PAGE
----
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|Directed by||Ron Howard|
|Produced by||Brian Grazer|
|Written by|| Lowell Ganz |
|Music by||Burt Bacharach|
|Edited by||Robert James Kern|
Daniel P. Hanley
|Distributed by||Warner Bros.|
Night Shift is a 1982 American comedy film, directed by Ron Howard, concerning a timid night shift morgue employee whose life is turned upside down by a new co-worker who fancies himself a free-spirited entrepreneur. It stars Howard's Happy Days co-star Henry Winkler along with Michael Keaton, in his first starring role, and Shelley Long. Also appearing are Richard Belzer and Clint Howard; and there are brief scenes with a young Kevin Costner as "Frat Boy #1," Shannen Doherty as a Bluebell scout, Vincent Schiavelli as a man who delivers a sandwich, and Charles Fleischer as one of the jail prisoners.
Winkler was nominated for the Golden Globe Award for Best Actor – Motion Picture Musical or Comedy, while Keaton won the Kansas City Film Critics Circle Award for Best Supporting Actor.
This section needs an improved plot summary. (November 2015)
Charles “Chuck” Lumley (Winkler), formerly a successful stockbroker, has found a refuge from the ulcer-inducing Wall Street rat race in his job as an attendant at the New York City morgue. His displeasure at being "promoted" to Night Shift Supervisor to make room for his boss' nephew Leonard (Di Cicco) is exacerbated by the irrational exuberance of Bill "Blaze" Blazejowski (Keaton), his new co-worker. They are inspired by the plight of Chuck's prostitute neighbor, Belinda (Long), to apply Chuck's financial acumen and Bill's entrepreneurial spirit to open a prostitution service headquartered at the morgue.
Chuck falls in love with Belinda, but their relationship becomes complicated when Belinda refuses to quit prostitution. Chuck's passiveness keeps him from telling Belinda he loves her. Meanwhile, Chuck and Bill's foray into the prostitution business draws the ire of dangerous pimps who come to the morgue and threaten to kill Chuck. Bill inadvertently leads undercover cops to the morgue where Chuck is being assaulted by the pimps. A shootout ensues. Chuck and Bill are rescued, but are arrested for promoting prostitution. Because their arrest would be a political embarrassment, the guys are offered their old jobs back and a dismissal of all charges. Chuck accepts this, but Bill sees it as an opportunity to bargain with the mayor's office. Chuck and Bill fight and part ways. Chuck's fiancée Charlotte (Gina Hecht) ends their engagement.
Chuck sees Belinda in the hall of their apartment complex, but again fails to express his true feelings for her. Belinda leaves, and Chuck becomes angry with himself for being afraid. With renewed determination, Chuck finds Belinda working in an adult club and professes his love for her. He also finds Bill is employed there, apologises for his harsh words, and assures Chuck of the value of his creative ideas. The three leave the club together and go out on the town.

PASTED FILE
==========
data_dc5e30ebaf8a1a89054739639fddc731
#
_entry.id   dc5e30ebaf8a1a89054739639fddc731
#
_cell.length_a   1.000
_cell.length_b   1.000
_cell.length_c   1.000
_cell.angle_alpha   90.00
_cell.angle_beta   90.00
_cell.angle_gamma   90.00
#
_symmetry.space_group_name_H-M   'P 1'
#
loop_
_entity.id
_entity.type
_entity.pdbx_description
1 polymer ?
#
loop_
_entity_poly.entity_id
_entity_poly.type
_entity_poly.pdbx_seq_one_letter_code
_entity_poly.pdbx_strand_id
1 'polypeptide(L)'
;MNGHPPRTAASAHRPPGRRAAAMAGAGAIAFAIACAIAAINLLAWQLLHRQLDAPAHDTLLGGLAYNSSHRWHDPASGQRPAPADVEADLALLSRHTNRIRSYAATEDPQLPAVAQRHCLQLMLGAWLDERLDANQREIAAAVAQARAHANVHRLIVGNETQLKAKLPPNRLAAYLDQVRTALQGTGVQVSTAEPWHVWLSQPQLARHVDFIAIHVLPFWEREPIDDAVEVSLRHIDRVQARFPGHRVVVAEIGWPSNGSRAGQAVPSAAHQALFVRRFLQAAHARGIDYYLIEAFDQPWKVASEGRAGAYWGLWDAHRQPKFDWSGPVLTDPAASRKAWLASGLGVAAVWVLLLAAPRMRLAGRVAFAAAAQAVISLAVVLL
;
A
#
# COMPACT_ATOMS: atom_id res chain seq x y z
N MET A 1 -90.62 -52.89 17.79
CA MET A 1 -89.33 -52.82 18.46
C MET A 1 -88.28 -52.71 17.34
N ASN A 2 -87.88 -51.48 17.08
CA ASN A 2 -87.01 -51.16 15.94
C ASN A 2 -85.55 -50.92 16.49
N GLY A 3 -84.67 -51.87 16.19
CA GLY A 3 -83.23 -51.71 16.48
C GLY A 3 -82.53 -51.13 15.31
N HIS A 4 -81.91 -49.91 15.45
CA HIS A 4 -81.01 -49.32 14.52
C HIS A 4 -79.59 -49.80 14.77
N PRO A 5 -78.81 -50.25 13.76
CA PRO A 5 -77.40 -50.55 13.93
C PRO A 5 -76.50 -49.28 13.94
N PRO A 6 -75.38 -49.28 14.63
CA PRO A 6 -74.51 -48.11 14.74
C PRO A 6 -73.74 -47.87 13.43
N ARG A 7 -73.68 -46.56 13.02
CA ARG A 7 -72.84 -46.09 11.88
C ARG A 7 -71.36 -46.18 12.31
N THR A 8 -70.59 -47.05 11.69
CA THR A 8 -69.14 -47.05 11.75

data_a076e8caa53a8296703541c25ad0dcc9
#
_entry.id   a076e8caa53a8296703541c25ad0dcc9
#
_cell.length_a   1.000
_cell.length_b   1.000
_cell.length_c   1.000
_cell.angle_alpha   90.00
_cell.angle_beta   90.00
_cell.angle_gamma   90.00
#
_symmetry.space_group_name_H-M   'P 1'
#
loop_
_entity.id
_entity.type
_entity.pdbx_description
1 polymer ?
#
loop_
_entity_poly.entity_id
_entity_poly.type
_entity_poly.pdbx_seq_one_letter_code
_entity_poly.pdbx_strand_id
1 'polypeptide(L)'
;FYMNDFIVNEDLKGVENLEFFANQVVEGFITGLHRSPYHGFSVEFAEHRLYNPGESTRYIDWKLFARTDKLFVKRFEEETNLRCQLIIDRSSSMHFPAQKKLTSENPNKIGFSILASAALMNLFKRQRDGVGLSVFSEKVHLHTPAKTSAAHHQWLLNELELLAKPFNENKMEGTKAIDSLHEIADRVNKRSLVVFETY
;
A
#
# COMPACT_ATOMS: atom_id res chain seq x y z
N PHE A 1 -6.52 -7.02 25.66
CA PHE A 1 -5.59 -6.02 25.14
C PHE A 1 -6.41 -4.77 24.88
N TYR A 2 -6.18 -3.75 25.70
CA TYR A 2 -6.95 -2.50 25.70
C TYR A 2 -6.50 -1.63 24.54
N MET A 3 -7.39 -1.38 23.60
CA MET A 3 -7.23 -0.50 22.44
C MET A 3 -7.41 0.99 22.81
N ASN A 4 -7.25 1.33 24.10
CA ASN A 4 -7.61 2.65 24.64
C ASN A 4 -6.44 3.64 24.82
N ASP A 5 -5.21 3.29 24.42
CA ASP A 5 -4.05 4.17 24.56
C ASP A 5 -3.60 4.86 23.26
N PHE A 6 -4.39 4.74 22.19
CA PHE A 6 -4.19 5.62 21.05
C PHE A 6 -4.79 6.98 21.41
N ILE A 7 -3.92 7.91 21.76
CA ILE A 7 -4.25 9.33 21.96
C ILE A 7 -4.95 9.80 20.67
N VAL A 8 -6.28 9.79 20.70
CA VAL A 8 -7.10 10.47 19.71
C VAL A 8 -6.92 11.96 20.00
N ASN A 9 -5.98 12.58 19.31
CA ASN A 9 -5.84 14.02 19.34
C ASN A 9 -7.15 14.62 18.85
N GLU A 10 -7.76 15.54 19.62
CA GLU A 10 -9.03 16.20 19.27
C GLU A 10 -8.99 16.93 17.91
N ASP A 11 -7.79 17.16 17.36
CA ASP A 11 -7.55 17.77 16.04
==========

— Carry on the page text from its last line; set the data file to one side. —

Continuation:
The movie's opening theme song is "Night Shift" by Quarterflash. The closing theme song, "That's What Friends Are For," performed by Rod Stewart, was written by Burt Bacharach and Carole Bayer Sager.
The official soundtrack was released in 1982 on the Warner Bros. label, It included ten selected tracks from the film, six of which were written just for the film:
The soundtrack was a vinyl and cassette-only release. The versions of "Talk Talk" and "Penthouse and Pavement" that are on the soundtrack are different from any other releases of the songs as they were specially mixed for the soundtrack.
Other songs heard in the film include "You Really Got Me" by Van Halenand a live version of "Jumpin' Jack Flash" by The Rolling Stones, taken from the 1977 live album Love You Live ; a section of "Cutting Branches for a Temporary Shelter" by the Penguin Cafe Orchestra is also heard.
Night Shift earned approximately $21.1 million at the domestic box office.
The film received mostly positive reviews from critics. Review aggregator Rotten Tomatoes reports that 92% of 24 critics have given the film a positive review, with a rating average of 6.46/10.Many reviewers praised the performances of the two male leads, particularly Michael Keaton. Metacritic gave a film a score of 62 based on 11 reviews, indicating "generally favorable reviews".
TV Guide ′s Movie Guide wrote that "Winkler turns in the best performance of his career, and Keaton is wonderful." 's Jonathan Rosenbaum compared Night Shift to the subsequent comedy film Risky Business (which also dealt with the theme of prostitution), noting that Night Shift isn't "as snappily directed or as caustically conceived, ... but it's arguably just as sexy and almost as funny." The New York Times ′ Janet Maslin, however, deemed Night Shift "a halfway funny movie, one that's got loads of good gags in its first half and nothing but trouble in its second." Gene Siskel, writing in the Chicago Tribune , gave the film two stars out of four but hailed Keaton's "superb comic performance", writing that "based on this one role, I would now pay to see Keaton in just about anything. Anything except Night Shift."The Chicago Reader
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